Dependency inversion and dependency injection are fundamental concepts in software development that enhance the modularity, maintainability, and testability of applications. While often associated with back-end projects, these principles hold significant importance in the context of front-end projects as well.
In this article, we will explore what dependency inversion and dependency injection are, and how to effectively apply them in your front-end projects using TypeScript, React.js, and Next.js.
Dependency inversion is a key principle of software development that involves reversing the flow of control within an application. Instead of a structure where low-level modules depend on high-level modules, dependency inversion advocates that low-level modules are independent and dependencies are provided externally.
In the front-end context, this means that components should not directly depend on external services, but rather depend on interfaces (or types) that we define as needed. This improves application flexibility and facilitates testing by allowing real dependencies to be easily substituted with simulated dependencies during testing.
This diagram illustrates the words of this article as well as the principle of dependency inversion in front-end with React or Nextjs:
Now that we have seen the theoretical part of front-end dependency inversion and injection, we will see how to apply it in a front-end project using TypeScript, React.js and Next.js.
TypeScript offers strong typing which can be used to define clear and precise interfaces for dependencies. You can use interfaces or types. Defining interfaces for dependencies makes it easier to substitute real dependencies with simulated dependencies during testing.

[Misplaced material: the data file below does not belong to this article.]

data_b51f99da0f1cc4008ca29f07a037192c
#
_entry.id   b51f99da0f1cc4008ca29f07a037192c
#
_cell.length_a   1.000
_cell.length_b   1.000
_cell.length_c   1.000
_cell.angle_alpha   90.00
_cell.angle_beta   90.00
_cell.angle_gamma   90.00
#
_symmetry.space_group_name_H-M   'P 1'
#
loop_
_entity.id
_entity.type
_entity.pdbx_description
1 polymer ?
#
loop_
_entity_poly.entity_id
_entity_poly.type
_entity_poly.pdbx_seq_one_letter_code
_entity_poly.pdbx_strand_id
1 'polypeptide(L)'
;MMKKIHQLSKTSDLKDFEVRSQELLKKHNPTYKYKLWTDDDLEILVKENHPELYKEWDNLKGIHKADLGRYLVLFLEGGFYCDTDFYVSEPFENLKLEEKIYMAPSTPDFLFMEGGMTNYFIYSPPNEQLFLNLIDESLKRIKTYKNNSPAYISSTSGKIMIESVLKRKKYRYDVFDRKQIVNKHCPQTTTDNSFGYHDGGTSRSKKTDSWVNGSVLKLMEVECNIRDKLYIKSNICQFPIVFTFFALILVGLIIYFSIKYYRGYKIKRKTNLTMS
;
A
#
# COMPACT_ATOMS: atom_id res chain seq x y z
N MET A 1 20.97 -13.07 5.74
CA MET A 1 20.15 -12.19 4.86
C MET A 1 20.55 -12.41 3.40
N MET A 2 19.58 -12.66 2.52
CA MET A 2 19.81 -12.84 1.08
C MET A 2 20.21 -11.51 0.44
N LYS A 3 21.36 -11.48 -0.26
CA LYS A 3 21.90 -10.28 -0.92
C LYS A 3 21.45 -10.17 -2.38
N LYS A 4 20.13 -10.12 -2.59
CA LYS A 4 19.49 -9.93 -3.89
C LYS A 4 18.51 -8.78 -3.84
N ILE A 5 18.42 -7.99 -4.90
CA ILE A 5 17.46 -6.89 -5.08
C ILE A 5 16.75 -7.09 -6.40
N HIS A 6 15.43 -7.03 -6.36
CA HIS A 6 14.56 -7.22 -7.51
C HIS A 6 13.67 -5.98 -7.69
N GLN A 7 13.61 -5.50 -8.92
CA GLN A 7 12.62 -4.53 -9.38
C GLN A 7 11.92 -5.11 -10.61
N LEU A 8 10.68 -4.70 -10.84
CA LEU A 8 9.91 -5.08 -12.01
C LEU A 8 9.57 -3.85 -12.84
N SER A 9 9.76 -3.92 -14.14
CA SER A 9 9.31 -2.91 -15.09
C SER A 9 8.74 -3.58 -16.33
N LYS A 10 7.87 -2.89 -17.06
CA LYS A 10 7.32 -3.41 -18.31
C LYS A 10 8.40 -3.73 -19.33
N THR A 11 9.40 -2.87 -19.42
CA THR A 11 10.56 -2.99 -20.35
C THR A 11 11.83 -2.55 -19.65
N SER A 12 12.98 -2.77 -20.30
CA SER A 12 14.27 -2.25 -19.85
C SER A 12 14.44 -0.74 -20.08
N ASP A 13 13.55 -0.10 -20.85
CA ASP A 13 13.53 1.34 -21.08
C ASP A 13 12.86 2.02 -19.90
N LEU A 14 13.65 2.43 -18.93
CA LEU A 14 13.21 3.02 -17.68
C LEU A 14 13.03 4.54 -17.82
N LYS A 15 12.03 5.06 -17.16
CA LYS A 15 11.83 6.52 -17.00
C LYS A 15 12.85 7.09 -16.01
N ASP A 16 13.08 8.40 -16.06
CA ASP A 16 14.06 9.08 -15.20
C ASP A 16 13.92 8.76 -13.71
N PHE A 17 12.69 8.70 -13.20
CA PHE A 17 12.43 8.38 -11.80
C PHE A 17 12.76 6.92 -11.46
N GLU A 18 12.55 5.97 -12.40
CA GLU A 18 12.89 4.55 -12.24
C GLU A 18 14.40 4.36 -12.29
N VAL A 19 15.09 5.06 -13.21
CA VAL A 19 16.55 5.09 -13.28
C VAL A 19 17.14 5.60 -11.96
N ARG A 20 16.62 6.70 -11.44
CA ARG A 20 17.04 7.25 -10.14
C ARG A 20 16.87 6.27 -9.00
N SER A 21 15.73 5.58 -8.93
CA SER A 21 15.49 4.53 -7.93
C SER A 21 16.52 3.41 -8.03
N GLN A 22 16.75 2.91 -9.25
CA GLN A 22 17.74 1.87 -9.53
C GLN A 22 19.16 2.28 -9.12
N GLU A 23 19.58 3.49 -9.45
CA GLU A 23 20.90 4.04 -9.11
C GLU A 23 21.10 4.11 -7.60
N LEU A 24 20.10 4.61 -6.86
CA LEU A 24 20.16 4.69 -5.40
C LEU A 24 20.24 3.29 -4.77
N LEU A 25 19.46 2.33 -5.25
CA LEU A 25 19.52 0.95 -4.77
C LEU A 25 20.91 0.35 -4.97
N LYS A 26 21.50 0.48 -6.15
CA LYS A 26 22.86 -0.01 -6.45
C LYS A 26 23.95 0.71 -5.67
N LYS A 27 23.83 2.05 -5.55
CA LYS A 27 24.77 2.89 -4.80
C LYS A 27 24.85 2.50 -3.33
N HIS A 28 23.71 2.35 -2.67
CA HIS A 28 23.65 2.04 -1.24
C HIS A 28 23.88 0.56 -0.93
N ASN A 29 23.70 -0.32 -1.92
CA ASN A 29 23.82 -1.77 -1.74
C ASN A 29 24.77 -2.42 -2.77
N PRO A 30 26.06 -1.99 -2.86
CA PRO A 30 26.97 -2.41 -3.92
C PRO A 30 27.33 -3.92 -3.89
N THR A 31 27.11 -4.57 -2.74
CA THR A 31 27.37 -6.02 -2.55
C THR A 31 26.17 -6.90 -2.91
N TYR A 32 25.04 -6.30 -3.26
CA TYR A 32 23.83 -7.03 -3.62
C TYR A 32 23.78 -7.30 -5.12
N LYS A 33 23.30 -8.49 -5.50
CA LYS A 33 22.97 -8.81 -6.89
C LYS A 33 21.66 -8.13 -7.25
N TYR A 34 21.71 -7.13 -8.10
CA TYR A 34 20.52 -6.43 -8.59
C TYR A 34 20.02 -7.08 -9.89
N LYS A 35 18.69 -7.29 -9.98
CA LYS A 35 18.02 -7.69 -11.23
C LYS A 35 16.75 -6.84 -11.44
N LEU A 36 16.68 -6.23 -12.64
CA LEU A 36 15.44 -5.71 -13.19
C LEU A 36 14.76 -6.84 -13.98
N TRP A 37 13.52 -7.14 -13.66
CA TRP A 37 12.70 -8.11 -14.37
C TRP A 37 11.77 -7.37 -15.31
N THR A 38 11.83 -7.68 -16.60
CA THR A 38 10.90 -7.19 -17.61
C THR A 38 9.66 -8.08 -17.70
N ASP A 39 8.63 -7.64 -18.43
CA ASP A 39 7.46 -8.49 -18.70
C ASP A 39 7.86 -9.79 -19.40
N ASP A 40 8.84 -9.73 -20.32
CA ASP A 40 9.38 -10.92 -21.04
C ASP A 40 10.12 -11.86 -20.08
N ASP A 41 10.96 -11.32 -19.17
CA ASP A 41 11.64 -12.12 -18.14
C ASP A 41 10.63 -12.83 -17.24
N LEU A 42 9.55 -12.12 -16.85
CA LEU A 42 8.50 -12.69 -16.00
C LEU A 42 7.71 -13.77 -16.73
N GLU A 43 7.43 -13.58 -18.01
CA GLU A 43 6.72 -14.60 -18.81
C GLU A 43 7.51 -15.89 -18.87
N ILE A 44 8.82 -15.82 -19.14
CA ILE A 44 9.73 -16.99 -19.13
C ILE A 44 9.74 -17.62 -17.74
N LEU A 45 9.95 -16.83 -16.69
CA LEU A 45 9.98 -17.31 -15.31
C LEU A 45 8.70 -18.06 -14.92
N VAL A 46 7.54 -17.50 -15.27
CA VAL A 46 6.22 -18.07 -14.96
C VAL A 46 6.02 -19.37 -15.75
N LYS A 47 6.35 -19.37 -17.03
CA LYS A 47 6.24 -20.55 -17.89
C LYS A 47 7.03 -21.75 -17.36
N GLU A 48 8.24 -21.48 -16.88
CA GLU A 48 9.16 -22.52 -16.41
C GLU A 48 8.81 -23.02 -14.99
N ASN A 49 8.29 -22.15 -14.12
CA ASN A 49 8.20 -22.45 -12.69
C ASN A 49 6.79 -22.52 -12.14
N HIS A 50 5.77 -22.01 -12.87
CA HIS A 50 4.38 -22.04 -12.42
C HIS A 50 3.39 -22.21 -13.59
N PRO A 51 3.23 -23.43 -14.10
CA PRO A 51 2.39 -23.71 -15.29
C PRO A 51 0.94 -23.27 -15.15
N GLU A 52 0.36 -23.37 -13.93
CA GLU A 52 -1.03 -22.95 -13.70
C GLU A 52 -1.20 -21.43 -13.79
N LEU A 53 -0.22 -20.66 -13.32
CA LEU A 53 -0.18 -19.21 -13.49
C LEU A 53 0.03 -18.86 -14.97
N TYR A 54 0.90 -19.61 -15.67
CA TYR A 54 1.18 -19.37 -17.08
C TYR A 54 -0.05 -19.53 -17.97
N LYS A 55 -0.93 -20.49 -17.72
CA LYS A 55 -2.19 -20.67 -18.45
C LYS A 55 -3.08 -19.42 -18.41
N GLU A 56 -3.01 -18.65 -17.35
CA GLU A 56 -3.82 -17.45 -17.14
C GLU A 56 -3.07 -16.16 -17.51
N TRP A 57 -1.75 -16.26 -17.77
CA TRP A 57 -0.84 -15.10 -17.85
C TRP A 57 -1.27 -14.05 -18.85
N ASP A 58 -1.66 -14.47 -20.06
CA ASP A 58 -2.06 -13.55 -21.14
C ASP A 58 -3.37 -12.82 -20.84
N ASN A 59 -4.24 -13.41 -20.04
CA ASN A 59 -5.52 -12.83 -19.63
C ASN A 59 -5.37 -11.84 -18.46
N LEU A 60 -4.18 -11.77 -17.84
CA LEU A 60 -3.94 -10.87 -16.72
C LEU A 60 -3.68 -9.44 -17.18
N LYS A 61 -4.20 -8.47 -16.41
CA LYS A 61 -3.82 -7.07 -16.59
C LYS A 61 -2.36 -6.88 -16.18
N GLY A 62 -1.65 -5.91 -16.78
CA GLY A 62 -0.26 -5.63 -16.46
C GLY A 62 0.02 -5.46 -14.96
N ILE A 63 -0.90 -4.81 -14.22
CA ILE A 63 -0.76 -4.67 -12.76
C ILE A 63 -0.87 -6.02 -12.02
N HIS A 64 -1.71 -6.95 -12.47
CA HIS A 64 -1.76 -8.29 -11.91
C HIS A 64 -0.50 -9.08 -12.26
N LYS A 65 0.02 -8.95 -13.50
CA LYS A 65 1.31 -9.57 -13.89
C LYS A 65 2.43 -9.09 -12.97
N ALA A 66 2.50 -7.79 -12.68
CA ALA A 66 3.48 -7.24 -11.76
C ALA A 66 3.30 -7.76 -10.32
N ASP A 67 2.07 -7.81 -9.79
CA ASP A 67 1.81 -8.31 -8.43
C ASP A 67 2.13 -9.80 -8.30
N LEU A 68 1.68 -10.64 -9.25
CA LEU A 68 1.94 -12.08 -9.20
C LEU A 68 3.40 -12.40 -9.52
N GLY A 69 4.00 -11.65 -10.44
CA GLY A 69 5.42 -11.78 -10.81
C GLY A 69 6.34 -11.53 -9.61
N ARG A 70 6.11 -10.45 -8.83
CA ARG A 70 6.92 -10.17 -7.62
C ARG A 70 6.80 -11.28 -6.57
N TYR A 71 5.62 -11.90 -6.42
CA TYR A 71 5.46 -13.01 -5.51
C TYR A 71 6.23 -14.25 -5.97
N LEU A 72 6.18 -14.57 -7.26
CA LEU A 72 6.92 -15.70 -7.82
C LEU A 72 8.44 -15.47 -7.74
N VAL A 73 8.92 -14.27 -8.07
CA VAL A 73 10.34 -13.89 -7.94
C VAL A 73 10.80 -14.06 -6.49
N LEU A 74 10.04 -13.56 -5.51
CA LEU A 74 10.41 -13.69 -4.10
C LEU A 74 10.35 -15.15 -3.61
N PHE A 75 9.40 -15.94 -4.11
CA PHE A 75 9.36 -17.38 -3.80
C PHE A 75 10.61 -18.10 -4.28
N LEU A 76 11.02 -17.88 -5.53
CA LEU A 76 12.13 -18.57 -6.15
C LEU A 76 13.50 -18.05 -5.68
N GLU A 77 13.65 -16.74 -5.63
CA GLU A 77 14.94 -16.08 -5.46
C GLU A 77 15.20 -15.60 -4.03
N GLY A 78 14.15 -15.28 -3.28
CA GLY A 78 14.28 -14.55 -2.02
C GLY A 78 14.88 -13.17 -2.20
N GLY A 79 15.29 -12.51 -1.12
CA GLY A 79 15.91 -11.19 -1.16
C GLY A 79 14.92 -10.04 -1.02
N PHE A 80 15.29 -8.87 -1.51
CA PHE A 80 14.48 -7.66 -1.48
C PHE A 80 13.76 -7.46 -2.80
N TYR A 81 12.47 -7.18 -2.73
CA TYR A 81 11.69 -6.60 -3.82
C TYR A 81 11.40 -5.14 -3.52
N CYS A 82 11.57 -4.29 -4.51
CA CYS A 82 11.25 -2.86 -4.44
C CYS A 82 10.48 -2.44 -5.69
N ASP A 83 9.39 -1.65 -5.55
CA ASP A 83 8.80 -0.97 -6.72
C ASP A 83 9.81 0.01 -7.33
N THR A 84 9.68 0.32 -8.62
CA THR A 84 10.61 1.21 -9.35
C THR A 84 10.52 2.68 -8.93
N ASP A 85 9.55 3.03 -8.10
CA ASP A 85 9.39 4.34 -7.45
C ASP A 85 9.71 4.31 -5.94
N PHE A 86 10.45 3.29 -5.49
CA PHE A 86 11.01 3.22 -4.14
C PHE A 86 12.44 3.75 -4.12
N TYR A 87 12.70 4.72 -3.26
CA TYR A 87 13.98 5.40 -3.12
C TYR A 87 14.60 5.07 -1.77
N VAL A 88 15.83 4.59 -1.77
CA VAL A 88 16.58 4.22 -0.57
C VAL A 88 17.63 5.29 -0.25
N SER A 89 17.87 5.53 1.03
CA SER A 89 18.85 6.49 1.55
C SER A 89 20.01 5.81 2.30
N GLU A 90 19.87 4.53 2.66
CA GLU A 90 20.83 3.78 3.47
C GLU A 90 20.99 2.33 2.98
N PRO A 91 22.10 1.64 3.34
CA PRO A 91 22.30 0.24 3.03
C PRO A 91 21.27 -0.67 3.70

For the example project, we will develop a feature that allows you to connect.
In this example, the HTTP request to the API that allows the user to log in is directly in a React component. The problem with this practice is that we cannot easily test this component. Indeed, we cannot simulate the HTTP request to test the behavior of the component in different scenarios (for example, if the request fails).
Likewise, our React component, i.e. our user interface, is directly tied to the API request. If we want to change the API to connect, we need to modify our React component. This can be problematic if we have multiple components that depend on this API.
There is also another problem, if we want to add a new feature which requires login, we have to rewrite the login code in each component. This can quickly become problematic if we have several components that require connection.
Finally, our UI (the React components) contains business logic, which is not a good practice. This is because our React component should only focus on the UI and should not contain business logic. This makes our component harder to maintain and test.
So, to make the API call, just use the interface in your code. This prevents your components from depending on external libraries or services. Here is an example of a React component that uses the interface defined above for dependency inversion:
Inversion and dependency injection are practices that bring many benefits to development projects. Applying these principles using TypeScript, React.js, and Next.js in front-end projects allows you to build applications that are modular, easily testable, and scalable.
By reducing coupling with external libraries and services, these approaches improve code quality and facilitate long-term maintenance. These practices are also at the heart of French architecture (clean architecture). If you want to know more about it, I invite you to read the article I wrote about it by clicking on this link: see the article on the front-end hexagonal architecture.